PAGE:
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Combination of Two Imaging Techniques Allows New Insights into Brain Function

23 August 2013 Universitaet Tübingen

The ability to measure brain functions non-invasively is important both
for clinical diagnoses and research in Neurology and Psychology. Two main
imaging techniques are used: positron emission tomography (PET), which reveals
metabolic processes in the brain; and activity of different brain regions is
measured on the basis of the cells’ oxygen consumption by magnetic resonance
imaging (MRI). A direct comparison of PET and MRI measurements was previously difficult because each
had to be performed in a separate machine.

Researchers from the Werner Siemens Imaging Center at the University of
Tübingen under the direction of Professor Bernd J. Pichler in collaboration
with the Department of Diagnostic and Interventional Radiology, University Hospital Tübingen, and the Tübingen Max Planck Institute for Intelligent Systems have now successfully combined
both methods. The researchers are able to explore functional processes in the
brain in detail and can better assess what course of action to take. These
results were achieved by the use of a PET insert enabling complementary, simultaneous PET/MRI
scans. It was developed and built at the University of Tübingen.

The researchers could identify in certain regions a mismatch between glucose
metabolism related brain activation measured with PET and oxygenation related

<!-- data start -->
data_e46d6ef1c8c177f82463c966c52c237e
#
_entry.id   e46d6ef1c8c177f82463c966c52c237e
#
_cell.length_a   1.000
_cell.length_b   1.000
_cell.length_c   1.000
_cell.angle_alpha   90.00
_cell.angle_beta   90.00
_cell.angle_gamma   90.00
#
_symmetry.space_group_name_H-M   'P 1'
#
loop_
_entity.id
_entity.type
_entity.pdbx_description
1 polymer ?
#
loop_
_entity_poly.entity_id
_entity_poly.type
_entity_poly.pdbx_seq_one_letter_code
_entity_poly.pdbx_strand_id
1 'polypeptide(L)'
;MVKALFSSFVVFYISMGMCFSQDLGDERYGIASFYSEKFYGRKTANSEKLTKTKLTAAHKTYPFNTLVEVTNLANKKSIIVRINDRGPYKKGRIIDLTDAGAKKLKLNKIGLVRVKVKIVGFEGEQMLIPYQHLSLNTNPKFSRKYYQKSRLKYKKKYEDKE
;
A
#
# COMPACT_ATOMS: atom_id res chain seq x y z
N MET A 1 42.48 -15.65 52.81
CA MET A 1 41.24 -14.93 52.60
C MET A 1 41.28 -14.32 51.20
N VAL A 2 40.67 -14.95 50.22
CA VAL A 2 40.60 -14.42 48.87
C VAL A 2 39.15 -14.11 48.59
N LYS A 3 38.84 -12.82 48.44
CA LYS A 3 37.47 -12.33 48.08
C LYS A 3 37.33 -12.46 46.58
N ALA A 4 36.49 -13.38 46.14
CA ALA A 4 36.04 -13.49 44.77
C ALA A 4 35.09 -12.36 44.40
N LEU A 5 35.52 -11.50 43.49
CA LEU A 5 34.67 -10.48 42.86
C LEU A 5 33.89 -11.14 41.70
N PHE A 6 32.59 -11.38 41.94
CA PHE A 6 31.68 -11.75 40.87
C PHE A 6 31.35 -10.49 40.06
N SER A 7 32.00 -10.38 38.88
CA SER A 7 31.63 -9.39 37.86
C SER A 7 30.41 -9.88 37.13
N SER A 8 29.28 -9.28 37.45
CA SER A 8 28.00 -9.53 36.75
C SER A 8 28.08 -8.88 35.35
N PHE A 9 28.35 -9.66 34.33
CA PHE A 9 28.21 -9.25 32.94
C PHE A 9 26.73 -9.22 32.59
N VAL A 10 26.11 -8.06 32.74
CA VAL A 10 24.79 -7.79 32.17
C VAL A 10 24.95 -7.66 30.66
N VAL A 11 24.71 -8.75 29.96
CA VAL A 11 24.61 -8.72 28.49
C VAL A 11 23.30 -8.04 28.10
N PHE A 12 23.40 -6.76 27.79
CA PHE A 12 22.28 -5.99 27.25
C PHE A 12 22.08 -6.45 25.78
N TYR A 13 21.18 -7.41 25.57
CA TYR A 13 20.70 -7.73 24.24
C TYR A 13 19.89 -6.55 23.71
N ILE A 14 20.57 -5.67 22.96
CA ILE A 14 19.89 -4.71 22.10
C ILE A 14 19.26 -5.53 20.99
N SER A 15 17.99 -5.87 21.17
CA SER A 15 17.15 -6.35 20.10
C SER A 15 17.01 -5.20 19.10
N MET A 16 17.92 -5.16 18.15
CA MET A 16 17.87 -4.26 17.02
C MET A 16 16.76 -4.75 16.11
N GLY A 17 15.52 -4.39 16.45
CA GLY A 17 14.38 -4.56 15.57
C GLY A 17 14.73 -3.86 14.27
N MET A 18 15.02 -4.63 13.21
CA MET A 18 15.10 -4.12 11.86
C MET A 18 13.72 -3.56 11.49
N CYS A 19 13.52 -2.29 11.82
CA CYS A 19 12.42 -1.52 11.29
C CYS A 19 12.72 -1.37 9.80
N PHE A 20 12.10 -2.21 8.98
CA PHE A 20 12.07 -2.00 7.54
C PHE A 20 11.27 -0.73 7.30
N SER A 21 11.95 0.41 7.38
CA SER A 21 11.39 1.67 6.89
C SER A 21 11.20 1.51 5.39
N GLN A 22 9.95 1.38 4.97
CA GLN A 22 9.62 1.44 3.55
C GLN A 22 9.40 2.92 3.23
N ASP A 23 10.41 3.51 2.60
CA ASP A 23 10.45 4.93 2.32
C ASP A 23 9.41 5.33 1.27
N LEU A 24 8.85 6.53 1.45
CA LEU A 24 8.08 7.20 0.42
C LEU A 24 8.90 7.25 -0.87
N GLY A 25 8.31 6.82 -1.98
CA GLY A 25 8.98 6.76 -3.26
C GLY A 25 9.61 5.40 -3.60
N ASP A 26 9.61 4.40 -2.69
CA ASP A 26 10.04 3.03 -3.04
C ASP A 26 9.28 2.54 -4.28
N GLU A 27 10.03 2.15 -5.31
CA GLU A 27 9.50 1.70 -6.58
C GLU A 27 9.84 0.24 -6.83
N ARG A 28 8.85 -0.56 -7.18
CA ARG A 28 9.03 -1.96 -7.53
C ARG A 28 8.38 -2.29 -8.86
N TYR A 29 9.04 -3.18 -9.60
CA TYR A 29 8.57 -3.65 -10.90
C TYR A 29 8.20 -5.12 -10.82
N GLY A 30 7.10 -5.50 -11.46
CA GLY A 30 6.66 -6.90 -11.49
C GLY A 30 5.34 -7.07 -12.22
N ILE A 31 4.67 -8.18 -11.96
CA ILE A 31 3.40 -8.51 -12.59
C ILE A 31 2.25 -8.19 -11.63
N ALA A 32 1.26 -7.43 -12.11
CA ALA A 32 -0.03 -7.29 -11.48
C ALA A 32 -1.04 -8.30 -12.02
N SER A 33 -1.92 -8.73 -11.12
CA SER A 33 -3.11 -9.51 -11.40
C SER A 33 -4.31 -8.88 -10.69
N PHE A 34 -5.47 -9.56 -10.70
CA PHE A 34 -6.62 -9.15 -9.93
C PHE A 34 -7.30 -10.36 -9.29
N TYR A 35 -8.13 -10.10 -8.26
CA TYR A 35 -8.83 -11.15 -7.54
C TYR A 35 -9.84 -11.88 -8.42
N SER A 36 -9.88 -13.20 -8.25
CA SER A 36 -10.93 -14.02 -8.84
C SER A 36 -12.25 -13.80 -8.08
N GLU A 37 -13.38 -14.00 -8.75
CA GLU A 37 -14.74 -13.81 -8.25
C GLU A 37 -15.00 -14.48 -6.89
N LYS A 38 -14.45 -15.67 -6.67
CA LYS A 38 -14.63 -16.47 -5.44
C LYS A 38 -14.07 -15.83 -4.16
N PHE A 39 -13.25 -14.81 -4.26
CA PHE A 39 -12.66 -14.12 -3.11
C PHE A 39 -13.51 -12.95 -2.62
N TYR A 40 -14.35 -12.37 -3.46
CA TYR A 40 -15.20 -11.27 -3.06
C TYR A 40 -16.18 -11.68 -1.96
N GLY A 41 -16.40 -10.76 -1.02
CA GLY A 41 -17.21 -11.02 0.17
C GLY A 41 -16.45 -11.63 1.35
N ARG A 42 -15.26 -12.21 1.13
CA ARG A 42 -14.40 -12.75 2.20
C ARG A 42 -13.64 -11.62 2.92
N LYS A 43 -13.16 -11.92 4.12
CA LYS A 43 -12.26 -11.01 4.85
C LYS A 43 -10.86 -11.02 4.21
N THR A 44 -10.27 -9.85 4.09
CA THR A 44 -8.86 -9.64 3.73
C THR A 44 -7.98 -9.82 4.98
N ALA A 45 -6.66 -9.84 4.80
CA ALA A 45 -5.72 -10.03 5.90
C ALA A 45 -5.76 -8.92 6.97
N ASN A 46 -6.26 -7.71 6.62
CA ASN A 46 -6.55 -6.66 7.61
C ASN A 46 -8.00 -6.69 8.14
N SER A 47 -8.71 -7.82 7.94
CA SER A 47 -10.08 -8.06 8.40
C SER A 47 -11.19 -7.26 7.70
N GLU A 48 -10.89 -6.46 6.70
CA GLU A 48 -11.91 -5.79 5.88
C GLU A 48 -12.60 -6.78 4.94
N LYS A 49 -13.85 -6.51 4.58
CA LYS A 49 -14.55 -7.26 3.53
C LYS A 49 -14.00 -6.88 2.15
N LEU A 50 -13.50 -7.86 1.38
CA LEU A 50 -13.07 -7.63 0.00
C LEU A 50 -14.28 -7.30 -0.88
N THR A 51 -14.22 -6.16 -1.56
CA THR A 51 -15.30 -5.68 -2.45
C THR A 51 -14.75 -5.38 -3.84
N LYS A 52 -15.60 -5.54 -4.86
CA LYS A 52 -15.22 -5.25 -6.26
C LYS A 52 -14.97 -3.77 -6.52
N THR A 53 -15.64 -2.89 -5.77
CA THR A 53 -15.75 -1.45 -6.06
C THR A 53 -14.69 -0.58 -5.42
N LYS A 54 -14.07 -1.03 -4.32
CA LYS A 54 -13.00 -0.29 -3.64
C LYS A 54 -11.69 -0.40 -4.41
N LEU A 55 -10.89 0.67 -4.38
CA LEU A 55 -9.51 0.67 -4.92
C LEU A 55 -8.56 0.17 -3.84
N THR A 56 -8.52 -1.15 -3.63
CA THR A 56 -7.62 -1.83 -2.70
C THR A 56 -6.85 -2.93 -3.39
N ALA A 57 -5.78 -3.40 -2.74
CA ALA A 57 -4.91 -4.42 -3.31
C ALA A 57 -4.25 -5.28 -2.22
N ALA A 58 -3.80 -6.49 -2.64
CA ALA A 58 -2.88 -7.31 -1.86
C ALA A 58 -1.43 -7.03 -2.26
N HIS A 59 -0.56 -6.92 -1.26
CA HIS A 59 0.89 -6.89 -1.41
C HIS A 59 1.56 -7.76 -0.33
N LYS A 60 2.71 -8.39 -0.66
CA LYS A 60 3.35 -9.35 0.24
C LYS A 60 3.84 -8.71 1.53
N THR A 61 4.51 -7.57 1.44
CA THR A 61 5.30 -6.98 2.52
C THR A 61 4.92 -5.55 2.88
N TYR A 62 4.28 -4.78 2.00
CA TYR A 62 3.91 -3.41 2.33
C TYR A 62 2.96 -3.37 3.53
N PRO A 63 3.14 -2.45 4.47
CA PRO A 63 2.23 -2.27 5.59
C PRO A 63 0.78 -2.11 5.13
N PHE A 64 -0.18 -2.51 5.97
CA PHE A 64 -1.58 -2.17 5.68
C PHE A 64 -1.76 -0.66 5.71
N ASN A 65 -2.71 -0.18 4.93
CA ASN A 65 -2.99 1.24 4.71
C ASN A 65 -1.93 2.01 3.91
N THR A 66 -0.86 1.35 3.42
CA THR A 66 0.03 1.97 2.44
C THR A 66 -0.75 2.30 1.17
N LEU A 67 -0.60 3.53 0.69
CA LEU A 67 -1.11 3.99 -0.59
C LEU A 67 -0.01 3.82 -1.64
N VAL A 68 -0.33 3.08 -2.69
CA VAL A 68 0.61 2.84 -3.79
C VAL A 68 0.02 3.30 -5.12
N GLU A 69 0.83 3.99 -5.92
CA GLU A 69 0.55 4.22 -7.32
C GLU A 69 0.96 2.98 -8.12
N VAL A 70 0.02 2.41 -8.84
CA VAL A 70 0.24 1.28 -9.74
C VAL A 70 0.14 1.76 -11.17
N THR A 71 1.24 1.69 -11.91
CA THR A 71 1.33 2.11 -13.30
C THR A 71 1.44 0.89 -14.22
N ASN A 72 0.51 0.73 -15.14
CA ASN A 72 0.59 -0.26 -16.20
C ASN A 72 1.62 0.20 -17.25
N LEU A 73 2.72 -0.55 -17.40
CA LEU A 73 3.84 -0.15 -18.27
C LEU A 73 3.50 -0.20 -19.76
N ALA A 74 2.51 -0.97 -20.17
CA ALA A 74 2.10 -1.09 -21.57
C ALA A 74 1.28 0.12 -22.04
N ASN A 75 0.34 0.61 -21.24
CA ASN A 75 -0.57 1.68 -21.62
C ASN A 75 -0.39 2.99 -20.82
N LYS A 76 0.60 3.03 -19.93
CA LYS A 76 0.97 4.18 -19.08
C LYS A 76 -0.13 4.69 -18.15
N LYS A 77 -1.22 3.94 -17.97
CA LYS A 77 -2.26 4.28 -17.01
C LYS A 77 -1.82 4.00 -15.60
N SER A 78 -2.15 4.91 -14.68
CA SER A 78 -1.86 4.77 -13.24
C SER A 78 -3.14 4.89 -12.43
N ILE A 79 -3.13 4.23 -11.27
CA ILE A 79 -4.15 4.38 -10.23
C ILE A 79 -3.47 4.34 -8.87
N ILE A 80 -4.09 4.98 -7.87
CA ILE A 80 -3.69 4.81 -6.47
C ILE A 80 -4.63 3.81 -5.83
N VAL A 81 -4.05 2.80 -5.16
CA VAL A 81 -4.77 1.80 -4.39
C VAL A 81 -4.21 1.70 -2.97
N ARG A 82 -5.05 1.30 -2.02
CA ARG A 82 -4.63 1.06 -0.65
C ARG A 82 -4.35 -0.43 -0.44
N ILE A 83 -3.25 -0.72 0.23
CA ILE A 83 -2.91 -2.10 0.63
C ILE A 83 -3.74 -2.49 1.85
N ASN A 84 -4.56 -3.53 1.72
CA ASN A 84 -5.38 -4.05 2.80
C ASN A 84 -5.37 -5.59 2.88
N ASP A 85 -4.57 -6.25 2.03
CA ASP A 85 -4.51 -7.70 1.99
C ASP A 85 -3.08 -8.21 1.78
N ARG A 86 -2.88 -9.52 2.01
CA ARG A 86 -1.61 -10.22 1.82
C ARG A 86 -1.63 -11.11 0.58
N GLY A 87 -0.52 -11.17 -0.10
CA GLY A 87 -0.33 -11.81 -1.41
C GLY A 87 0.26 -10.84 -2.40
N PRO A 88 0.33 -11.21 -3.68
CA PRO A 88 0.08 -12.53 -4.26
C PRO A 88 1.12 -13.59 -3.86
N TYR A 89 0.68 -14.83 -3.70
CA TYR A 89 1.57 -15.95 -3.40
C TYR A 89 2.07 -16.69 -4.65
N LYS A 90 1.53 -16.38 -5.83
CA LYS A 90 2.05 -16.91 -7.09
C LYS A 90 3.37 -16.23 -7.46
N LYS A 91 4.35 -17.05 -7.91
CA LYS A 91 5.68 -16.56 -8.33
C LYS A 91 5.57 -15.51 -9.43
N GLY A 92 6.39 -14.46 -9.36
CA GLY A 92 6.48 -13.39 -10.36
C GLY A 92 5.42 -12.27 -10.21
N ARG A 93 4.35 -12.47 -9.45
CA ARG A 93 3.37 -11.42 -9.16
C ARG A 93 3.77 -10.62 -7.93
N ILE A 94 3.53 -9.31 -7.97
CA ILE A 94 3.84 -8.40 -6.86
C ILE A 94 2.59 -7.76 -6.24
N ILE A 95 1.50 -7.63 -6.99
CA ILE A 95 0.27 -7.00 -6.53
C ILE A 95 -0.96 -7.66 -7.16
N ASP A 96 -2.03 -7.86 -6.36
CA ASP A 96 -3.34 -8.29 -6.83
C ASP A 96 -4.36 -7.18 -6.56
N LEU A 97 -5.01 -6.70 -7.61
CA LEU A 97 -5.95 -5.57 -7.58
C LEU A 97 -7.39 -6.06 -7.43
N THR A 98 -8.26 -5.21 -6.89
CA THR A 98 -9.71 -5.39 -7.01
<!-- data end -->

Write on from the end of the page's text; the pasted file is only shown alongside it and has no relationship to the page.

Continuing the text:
signals, measured with MRI. Furthermore information about functional
connectivity in the brain could be derived from MRI and from dynamic PET data.
These results help to further decipher the nature of brain function, and are
ultimately useful for basic research as well as clinical practice. The study, by lead author Dr. Hans Wehrl of Professor Bernd J. Pichler’s research team is soon to be published in the journal “Nature

In PET imaging the distribution of a weakly radioactive substance is
shown in cross sections of the body, enabling doctors to see many different
metabolic and physiological functions at work. Functional MRI (fMRI) allows researchers to depict changes in blood oxygenation that are associated with brain function. This measurement
of functional active brain regions is also important for the planning of brain
surgeries, where particular care must be taken in certain areas. The ability to
collect different kinds of data from different scans simultaneously represents
a major step forward in the fields using these technologies.

This research was conducted in close cooperation with the companies Siemens and Bruker and was
supported from the German Research Foundation (DFG), the Wilhelm Schuler
Foundation and the Werner Siemens Foundation.

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